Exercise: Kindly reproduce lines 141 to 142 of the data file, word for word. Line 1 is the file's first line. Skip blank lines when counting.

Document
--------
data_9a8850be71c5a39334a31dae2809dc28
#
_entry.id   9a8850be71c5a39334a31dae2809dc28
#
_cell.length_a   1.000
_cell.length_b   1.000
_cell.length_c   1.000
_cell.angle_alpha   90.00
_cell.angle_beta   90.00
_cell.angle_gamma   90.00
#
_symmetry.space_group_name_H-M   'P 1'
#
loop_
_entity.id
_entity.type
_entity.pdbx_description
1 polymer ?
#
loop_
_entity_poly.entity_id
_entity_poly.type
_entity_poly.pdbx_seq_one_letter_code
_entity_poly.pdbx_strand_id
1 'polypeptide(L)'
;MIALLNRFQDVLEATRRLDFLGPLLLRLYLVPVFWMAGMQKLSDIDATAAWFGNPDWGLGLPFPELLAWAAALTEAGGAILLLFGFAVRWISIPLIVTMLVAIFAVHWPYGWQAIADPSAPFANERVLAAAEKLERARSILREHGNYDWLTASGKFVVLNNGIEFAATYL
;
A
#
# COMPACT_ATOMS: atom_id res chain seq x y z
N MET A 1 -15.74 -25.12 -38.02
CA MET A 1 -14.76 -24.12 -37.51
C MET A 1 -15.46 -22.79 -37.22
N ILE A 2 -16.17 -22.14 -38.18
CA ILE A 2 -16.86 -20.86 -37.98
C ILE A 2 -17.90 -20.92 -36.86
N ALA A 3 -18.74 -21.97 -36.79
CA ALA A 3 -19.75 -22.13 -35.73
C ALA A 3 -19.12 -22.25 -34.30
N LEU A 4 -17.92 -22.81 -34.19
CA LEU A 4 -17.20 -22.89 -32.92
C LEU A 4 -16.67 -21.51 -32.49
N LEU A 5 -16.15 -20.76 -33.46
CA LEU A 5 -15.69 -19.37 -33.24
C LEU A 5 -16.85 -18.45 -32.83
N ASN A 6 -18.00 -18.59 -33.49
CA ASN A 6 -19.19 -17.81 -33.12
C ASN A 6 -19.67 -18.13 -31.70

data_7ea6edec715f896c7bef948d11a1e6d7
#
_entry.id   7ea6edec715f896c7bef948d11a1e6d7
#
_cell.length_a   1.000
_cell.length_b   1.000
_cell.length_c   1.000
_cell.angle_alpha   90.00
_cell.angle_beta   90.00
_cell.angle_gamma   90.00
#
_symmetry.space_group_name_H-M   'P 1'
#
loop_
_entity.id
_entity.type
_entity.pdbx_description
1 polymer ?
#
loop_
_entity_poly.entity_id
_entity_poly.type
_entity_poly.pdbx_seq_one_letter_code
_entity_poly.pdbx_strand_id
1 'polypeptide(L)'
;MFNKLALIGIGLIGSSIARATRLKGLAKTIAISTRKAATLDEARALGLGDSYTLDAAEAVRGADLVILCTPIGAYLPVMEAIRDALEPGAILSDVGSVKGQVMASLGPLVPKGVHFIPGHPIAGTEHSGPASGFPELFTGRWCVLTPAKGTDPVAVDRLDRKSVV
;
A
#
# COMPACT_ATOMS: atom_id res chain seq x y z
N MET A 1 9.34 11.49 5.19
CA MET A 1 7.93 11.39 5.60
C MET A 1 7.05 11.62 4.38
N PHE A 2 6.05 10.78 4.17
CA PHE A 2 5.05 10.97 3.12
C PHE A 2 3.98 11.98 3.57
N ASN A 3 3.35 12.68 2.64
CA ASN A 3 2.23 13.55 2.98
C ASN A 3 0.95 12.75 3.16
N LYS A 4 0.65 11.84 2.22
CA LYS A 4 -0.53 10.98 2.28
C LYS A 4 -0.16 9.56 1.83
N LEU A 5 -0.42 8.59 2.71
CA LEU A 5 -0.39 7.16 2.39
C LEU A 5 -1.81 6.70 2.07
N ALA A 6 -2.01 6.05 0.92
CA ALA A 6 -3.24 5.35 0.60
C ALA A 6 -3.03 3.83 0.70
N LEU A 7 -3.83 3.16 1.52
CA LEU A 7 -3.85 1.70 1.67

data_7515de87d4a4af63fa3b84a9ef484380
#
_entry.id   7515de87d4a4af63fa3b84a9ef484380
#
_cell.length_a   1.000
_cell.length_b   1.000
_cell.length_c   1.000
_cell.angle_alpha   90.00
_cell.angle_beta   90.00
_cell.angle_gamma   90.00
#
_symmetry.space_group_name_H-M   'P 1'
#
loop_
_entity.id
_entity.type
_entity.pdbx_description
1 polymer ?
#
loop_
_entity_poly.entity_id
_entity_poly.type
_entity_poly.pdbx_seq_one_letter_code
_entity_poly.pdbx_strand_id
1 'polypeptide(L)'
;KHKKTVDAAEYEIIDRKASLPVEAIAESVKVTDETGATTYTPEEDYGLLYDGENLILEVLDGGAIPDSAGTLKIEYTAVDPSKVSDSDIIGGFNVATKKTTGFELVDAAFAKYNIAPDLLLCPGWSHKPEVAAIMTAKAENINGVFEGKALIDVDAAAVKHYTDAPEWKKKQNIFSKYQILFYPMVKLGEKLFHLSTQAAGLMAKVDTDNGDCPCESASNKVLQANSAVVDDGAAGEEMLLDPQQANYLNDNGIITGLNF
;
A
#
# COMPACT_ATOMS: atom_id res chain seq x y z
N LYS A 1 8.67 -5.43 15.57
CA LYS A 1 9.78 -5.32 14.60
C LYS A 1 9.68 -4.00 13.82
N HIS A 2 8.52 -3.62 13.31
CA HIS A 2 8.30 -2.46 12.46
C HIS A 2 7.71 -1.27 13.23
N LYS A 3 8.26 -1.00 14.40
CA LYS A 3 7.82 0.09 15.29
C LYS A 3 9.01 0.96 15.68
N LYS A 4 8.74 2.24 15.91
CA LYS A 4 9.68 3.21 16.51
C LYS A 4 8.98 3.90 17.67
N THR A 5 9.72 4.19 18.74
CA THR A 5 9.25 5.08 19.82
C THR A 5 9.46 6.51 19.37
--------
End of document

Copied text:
N THR A 5 9.72 4.19 18.74
CA THR A 5 9.25 5.08 19.82